Welcome to my classroom blog where I intend to post my daily lessons for my freshman classes this school year 2016-17.
Today is the first day of school, and in my class, it is all about establishing a positive and fun rapport, and setting up classroom routines.
I started today with the same ice breaker I use every year: I stare awkwardly at my students as I take attendance for the first time. The purpose is three-fold. One: To remember 120 names in a day is challenging. This helps. Two: It makes the students feel really weird and uncomfortable and unsure of me- I look at it as a catharsis. Now that they have felt all these ways, there is no need to fear these emotions in our future together. Finally: it is hilarious, and makes me laugh and makes them laugh. It works every time.
Next, I showed this fun slideshow, to allay the concerns of the students; they always want to know the silly, boring details instead of all the “good stuff.” So, I get all that other stuff out of the way early. I breeze through this quickly, and I almost NEVER mention school rules on my first day. Why? Because inevitably, ALL of their other teachers mention NOTHING but rules on the first day- so I assume the kids GET IT at this point.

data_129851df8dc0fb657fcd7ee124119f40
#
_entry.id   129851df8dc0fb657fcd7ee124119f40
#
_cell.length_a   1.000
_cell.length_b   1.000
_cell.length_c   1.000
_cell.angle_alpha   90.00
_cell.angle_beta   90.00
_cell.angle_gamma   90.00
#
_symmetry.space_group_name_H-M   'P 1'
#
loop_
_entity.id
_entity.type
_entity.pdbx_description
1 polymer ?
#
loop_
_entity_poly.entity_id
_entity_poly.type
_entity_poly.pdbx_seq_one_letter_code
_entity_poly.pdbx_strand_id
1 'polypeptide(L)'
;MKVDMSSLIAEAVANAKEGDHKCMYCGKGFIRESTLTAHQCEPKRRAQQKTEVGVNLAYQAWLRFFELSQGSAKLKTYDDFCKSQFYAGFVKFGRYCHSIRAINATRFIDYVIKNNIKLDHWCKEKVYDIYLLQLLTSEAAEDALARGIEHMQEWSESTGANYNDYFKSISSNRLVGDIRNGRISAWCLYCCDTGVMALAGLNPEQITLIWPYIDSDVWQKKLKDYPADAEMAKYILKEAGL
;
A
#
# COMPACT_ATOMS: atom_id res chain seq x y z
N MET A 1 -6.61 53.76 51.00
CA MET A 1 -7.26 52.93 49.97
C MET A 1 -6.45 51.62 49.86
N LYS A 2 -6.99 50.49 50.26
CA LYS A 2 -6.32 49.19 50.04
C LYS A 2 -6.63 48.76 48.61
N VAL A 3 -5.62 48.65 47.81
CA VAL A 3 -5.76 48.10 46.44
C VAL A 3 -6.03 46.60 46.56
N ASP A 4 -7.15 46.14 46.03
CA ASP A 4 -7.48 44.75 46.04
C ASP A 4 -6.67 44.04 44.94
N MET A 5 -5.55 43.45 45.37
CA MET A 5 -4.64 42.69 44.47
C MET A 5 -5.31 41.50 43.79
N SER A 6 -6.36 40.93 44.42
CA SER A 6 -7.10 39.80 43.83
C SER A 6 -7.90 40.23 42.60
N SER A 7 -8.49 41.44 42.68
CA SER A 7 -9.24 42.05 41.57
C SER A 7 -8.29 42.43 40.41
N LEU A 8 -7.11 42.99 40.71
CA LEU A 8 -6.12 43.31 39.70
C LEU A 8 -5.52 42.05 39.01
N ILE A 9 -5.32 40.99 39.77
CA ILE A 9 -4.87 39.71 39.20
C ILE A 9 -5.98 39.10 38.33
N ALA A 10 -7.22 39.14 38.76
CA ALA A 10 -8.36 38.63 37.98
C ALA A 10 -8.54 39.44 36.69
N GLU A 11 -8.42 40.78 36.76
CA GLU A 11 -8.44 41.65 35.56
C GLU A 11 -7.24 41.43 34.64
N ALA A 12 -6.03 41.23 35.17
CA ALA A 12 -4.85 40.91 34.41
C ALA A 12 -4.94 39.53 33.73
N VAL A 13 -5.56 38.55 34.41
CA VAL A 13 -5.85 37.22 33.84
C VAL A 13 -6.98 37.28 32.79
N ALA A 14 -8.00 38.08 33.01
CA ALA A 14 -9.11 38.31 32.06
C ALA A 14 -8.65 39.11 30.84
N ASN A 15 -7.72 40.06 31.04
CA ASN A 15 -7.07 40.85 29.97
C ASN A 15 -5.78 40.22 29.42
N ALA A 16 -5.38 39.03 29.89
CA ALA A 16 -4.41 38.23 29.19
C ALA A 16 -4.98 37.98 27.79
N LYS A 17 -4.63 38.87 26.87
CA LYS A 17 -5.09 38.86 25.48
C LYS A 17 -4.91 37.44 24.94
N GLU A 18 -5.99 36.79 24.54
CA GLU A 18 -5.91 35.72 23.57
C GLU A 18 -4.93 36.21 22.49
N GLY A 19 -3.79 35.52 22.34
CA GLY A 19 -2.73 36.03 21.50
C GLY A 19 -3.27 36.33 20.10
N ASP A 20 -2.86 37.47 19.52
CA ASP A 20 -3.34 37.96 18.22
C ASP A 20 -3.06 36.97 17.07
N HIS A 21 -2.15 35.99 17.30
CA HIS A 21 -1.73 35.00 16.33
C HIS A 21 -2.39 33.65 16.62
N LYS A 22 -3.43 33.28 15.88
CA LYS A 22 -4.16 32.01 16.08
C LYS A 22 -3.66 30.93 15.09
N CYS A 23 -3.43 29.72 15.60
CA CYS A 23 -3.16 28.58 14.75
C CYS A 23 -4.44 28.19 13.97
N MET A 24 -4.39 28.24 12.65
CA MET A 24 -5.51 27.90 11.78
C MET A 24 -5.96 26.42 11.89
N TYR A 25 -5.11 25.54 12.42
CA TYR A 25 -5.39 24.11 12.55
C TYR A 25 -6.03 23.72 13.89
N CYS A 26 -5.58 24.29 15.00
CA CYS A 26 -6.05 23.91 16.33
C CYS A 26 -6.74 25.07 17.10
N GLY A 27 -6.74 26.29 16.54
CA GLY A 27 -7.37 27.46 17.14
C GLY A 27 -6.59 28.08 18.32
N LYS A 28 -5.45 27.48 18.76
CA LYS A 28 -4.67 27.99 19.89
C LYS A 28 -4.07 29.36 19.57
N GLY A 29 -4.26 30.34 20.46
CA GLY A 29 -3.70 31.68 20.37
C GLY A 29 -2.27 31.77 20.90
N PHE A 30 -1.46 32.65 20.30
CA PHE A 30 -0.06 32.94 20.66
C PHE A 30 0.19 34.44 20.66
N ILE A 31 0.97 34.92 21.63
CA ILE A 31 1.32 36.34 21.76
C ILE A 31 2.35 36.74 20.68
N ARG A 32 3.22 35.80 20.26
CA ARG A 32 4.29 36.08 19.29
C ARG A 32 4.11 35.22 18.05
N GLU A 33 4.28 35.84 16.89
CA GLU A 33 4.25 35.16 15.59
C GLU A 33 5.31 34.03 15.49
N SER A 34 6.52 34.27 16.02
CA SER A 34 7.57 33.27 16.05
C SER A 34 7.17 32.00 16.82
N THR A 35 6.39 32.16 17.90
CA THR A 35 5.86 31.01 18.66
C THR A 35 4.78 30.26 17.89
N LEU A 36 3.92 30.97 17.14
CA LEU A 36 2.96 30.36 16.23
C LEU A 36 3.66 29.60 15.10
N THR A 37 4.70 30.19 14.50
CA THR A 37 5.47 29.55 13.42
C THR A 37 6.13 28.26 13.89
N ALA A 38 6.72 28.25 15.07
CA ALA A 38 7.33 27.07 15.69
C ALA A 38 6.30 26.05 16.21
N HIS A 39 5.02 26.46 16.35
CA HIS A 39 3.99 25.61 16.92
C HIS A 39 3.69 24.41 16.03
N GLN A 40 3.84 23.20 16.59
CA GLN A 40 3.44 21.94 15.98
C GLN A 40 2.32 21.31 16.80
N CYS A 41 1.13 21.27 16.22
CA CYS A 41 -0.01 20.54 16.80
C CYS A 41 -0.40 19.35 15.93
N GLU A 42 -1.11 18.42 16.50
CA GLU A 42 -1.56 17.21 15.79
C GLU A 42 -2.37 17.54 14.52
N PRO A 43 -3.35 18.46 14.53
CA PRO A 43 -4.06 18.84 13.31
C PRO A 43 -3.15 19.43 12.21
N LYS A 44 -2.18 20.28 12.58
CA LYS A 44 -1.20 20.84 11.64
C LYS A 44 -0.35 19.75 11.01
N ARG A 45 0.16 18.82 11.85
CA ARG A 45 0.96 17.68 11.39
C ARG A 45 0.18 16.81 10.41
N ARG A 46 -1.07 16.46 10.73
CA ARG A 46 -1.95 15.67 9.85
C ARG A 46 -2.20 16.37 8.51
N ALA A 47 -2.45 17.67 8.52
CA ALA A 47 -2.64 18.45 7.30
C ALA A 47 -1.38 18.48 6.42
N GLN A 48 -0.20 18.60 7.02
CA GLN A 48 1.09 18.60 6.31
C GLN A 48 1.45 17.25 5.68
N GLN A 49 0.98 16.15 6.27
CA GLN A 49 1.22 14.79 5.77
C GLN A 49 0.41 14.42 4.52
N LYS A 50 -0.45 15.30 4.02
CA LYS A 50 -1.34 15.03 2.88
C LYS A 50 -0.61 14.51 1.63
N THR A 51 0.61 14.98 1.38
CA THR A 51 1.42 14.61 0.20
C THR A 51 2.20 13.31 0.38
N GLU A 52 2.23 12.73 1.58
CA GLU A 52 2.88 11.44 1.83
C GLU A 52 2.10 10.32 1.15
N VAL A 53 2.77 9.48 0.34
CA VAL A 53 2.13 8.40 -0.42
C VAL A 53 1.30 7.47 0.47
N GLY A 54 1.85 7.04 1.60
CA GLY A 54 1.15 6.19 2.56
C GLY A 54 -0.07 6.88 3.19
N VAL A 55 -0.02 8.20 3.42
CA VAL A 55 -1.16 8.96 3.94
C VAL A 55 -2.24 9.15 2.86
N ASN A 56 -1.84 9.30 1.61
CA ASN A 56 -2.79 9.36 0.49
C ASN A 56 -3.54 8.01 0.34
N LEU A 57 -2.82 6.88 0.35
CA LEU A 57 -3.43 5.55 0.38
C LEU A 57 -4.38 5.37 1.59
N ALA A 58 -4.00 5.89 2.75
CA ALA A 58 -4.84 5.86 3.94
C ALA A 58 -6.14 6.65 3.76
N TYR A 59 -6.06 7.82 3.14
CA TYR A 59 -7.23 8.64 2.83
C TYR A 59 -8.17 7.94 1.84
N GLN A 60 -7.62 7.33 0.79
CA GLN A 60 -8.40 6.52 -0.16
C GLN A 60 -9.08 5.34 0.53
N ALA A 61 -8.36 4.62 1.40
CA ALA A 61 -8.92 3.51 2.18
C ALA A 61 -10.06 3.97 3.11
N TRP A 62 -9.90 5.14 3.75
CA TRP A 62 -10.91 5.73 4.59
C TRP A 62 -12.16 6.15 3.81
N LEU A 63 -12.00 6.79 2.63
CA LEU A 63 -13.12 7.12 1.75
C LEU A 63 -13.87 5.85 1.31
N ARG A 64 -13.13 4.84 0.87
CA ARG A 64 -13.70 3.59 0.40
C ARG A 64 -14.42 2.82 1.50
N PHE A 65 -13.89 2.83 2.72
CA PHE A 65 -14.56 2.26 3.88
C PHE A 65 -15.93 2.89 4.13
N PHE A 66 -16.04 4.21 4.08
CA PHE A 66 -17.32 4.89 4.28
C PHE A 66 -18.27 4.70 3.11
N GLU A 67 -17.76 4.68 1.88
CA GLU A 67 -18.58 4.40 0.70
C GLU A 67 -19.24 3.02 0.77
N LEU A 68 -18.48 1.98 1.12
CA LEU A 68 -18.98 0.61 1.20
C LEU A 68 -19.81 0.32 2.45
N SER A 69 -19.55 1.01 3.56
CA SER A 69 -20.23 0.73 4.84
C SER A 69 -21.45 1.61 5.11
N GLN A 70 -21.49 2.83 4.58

Next, students introduce themselves briefly, and I launch into the first Poem a Day and the instructions for said activity.
Each day’s activities will be broken into four sections, and, so will each of my blogs: Poem a Day, Mini-lesson, Active Engagement, and Closure. I like to open with the poem/song, then have a short mini lesson, where I teach a new skill, model a new skill, demonstrate a new skill, or we read and discuss new content. Active Engagement is most of the class, where students practice whatever the lesson is, and work with their peers. Finally is Closure, where I check for understanding and wrap up the learning objectives.
Poem A Day:
I chose this to be my first Poem a Day because it captures the melancholy we all feel on the first day of school, as the sweet summer, and all of its hopes and dreams and promises, draw to a close. Also there is some great figurative language that I want to review with these students who have just spent the last three months forgetting what a metaphor is.
Students are introduced to the class and to me with this adorable slideshow.
Students Introduce themselves.
I answer any questions the students may have, and we dismiss.
Day one: In the books.